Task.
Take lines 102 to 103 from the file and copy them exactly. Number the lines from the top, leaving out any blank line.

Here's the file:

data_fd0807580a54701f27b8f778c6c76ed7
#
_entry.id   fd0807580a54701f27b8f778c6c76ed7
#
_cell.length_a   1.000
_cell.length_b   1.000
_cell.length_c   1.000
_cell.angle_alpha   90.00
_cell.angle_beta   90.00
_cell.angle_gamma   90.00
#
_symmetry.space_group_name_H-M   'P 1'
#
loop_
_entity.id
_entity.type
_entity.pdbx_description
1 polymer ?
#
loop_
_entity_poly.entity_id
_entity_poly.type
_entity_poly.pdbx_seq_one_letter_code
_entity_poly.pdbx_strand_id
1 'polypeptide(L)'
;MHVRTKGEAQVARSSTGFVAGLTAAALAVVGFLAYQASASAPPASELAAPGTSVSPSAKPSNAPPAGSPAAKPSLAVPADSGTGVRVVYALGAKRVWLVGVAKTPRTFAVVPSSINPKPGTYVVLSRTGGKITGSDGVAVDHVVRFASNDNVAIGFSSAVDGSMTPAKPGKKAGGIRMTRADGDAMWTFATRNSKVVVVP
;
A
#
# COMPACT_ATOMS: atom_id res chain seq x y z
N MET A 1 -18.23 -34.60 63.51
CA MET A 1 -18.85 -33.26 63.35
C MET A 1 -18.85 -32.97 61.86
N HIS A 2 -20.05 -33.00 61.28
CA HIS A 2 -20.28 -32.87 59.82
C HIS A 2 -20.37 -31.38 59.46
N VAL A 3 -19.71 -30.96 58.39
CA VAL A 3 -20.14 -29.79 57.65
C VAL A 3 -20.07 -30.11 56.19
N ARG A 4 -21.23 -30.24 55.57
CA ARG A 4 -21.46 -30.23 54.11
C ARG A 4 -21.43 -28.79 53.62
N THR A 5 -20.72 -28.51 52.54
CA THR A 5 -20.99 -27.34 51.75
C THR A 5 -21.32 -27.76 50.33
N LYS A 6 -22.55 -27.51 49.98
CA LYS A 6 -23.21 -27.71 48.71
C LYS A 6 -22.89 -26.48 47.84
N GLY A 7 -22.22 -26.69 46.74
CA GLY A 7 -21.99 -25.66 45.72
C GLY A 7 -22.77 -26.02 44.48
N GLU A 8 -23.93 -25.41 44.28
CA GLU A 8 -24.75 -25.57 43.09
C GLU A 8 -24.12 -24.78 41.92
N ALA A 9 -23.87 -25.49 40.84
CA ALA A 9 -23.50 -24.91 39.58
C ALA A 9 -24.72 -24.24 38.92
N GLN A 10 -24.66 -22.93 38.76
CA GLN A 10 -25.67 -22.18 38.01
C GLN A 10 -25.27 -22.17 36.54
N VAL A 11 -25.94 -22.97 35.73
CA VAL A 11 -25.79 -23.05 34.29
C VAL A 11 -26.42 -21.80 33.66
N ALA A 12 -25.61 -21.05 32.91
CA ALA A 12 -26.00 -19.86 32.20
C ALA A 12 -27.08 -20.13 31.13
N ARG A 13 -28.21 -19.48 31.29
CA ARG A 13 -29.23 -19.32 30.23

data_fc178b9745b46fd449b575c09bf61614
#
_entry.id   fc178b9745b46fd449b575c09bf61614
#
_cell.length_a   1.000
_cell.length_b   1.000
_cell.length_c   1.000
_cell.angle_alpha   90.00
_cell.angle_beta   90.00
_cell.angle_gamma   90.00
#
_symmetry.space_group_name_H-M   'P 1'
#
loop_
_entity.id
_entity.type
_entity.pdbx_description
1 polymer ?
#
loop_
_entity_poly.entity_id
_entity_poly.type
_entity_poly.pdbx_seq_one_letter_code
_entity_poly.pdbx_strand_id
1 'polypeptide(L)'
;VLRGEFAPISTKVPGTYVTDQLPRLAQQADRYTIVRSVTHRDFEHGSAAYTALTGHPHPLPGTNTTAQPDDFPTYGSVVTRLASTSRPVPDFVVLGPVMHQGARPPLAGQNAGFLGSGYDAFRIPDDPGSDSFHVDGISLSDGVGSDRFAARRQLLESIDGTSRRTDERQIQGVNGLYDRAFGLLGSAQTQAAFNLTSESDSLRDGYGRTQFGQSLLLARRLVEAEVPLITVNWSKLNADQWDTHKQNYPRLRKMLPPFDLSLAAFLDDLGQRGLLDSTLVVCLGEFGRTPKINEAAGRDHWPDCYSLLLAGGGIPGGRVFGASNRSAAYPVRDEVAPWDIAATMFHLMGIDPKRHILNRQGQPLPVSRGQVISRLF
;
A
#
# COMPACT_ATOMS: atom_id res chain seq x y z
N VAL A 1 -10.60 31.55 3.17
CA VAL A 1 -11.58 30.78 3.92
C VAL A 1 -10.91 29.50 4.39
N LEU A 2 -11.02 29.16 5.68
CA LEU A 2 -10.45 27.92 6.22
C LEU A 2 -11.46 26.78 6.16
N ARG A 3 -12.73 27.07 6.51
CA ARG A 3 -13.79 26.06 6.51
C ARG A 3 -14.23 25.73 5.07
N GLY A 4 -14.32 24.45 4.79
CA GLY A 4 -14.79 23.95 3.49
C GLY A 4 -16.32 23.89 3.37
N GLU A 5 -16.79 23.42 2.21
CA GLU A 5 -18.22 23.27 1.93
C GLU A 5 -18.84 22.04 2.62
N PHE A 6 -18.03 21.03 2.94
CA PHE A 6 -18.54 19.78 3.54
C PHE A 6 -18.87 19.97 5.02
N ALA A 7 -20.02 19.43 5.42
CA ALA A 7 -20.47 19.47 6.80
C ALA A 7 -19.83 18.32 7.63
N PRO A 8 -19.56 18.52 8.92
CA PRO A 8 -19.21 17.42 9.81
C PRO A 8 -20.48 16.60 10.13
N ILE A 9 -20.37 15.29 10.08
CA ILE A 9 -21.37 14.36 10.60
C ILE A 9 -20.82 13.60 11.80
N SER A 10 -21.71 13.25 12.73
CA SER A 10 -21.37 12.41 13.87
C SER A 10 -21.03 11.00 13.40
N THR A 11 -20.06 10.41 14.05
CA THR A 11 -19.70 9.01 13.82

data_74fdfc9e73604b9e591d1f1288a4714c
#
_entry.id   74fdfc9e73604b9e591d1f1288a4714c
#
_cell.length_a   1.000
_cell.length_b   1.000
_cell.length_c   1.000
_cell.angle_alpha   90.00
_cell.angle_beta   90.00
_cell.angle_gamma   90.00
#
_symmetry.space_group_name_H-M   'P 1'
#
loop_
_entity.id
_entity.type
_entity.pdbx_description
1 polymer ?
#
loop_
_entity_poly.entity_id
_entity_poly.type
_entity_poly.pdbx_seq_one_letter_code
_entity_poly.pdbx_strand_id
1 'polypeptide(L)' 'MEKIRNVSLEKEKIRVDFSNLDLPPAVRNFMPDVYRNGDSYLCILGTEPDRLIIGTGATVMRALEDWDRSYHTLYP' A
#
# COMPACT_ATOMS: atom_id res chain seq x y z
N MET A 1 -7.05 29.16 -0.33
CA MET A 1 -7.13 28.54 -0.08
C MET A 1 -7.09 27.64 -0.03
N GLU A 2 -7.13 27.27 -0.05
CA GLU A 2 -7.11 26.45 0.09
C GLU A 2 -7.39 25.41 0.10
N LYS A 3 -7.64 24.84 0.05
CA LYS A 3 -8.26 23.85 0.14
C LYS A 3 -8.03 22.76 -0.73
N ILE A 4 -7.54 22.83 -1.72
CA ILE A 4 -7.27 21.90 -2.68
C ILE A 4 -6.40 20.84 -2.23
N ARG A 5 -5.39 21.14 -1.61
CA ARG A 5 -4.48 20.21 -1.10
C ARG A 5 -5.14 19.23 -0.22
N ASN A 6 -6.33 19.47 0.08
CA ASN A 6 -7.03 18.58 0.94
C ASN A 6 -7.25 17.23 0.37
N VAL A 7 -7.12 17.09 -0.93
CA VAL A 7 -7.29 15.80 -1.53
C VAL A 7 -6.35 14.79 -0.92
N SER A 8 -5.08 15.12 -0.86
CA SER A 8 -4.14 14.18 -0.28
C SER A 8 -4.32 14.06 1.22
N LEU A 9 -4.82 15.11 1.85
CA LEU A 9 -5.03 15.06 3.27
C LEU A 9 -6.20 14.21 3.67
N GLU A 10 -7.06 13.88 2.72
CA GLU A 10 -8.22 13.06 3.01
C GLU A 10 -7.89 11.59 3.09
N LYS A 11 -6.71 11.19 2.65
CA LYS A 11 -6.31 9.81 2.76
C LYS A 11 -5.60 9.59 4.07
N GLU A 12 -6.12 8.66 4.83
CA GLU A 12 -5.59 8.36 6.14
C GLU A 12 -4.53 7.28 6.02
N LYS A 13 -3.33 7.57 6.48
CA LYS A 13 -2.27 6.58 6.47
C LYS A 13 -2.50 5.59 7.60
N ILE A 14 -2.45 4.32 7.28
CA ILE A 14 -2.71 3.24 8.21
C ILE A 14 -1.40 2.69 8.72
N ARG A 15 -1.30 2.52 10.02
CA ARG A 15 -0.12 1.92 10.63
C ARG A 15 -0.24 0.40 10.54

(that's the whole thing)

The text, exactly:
N LEU A 2 -11.02 29.16 5.68
CA LEU A 2 -10.45 27.92 6.22